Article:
Being able to move around in our homes is something that many of us take for granted. Still, for those with physical disabilities, a home can present daily challenges because most houses haven’t been designed in a way that consider their needs. It is becoming more common for homes to be built with physical disabilities in mind, and homeowners are increasingly doing renovation projects to make their homes more comfortable and easier to navigate. The last 50 years have seen tremendous improvement in making homes more accessible for those with physical disabilities.
Types of Physical Disabilities
When you think of a physical disability, you probably picture someone with a wheelchair, a scooter, or using a cane. But this is not the only type of physical disability. Physical disabilities can be separated into several categories:
Physical limitations – This is what most people think of when they hear the term “physical disability.” It includes mobility problems, limited use of hands and feet, and speech difficulties.
Sensory limitations – These disabilities pertain to the use of the senses and include hearing difficulties or deafness and vision difficulties or blindness.
Neurological limitations – Neurological disabilities are those pertaining to the nervous system. They include migraines, epilepsy and seizures, and Tourette’s syndrome.
The Issue of Safety
At a fundamental level, building homes that can accommodate those with physical disabilities is respectful and fair. People with disabilities have the same right to participate in life. With suitable adjustments, people with physical disabilities can live in a house like everyone else.
Making homes accessible is not only a matter of fairness but also a safety issue. Without the proper channels to make houses safe for people with physical disabilities, there are risks to those people and their caregivers. Failing to ensure safe access to a home means that those homes cannot accommodate physical disabilities, making it difficult for those with physical disabilities to find suitable homes.
How Homes are Built to Accommodate Those with Physical Disabilities
Every physical disability is different, so no home will be perfectly accessible when you buy it. Your comfort is paramount, and so it is crucial to take steps to make your home as accommodating for your physical disability as possible. With that being said, there are a number of basic ways that homes are built to accommodate physical disabilities:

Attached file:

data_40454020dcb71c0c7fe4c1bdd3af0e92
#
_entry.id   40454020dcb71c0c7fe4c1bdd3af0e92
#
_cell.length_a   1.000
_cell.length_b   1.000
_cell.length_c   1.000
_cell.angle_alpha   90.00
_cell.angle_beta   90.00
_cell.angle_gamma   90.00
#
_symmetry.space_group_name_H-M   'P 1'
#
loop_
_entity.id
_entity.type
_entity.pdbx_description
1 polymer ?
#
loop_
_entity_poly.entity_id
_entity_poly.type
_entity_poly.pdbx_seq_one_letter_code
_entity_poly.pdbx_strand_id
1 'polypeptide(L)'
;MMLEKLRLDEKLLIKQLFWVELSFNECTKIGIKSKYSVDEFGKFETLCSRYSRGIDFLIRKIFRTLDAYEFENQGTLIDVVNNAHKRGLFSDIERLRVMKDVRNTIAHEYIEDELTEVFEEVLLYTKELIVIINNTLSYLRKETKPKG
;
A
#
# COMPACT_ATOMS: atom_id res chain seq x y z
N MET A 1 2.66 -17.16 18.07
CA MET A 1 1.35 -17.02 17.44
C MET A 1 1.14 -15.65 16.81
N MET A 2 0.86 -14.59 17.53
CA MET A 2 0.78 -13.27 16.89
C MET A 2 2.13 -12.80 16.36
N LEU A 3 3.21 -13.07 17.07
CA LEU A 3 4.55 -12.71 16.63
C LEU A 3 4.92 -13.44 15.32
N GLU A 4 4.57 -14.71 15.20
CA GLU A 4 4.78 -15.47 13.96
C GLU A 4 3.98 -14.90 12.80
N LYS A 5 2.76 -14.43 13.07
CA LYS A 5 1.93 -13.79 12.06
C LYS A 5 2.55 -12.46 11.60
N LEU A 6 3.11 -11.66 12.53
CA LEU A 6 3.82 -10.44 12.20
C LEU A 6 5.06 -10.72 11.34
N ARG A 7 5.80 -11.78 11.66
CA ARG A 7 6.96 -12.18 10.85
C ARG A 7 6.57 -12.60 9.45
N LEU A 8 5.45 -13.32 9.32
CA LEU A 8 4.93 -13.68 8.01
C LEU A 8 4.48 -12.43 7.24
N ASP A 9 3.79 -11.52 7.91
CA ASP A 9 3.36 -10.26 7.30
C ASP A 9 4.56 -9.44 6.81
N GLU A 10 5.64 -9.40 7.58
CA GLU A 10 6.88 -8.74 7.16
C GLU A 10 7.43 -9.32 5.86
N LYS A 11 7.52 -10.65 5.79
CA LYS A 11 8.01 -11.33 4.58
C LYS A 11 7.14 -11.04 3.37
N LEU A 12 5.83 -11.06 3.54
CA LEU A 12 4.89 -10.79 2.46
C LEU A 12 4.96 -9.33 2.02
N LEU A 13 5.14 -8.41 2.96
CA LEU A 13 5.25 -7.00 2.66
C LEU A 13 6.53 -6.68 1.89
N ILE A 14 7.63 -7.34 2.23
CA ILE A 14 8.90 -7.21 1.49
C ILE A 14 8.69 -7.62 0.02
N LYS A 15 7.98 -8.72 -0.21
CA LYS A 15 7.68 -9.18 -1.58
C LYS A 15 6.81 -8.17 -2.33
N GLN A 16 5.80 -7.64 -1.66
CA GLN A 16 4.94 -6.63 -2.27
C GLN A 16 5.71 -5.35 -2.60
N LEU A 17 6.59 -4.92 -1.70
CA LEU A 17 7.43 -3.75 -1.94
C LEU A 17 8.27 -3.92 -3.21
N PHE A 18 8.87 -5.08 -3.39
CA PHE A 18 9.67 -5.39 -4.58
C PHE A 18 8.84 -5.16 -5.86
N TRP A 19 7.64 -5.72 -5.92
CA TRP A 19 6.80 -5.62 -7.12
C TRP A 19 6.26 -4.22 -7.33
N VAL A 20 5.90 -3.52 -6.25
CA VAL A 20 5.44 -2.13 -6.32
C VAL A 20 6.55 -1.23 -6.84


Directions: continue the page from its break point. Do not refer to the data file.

Wheelchair ramps – An essential requirement for a home to be accessible to someone with a physical disability is that they have to get inside. This gets difficult if stairs hinder someone in a wheelchair or using a prosthetic. A wheelchair ramp gives a smooth transition from ground level to the door so that residents can comfortably enter their homes.
Walk-in bathtubs and curbless showers – If a home is not already equipped with a walk-in shower, bathing can become an issue for those who are physically disabled. Having the bathroom fitted with a walk-in bathtub or curbless shower makes all the difference in helping those with physical disabilities take care of their hygiene. Make sure the shower is equipped with a bench for sitting and that the shower head is easily reachable.
Stairlift – Stairlifts are becoming more popular with the senior population who are choosing to age in place, so it is not uncommon for homes to include them for easy accessibility between floors. A stair lift is an easy, out-of-the-way item to accommodate physical disabilities and make people feel like they can navigate a home with more than one floor.
Open floor plans – Older homes were built room by room, with hallways and connection areas being small. These homes can be difficult for people with physical disabilities because there is often insufficient space for mobility aids. Modern homes take care of this problem by using open floor plans to accommodate wheelchairs, scooters, and other bulky mobility aides.
There are many ways homes can be built to accommodate physical disabilities, and these are just a few of the more common features. Every physical disability is different, so it is important for those with physical disabilities to advocate for their needs in a home to live as comfortably as those without such difficulties. With some care, we can create a world that is equally accessible by everybody.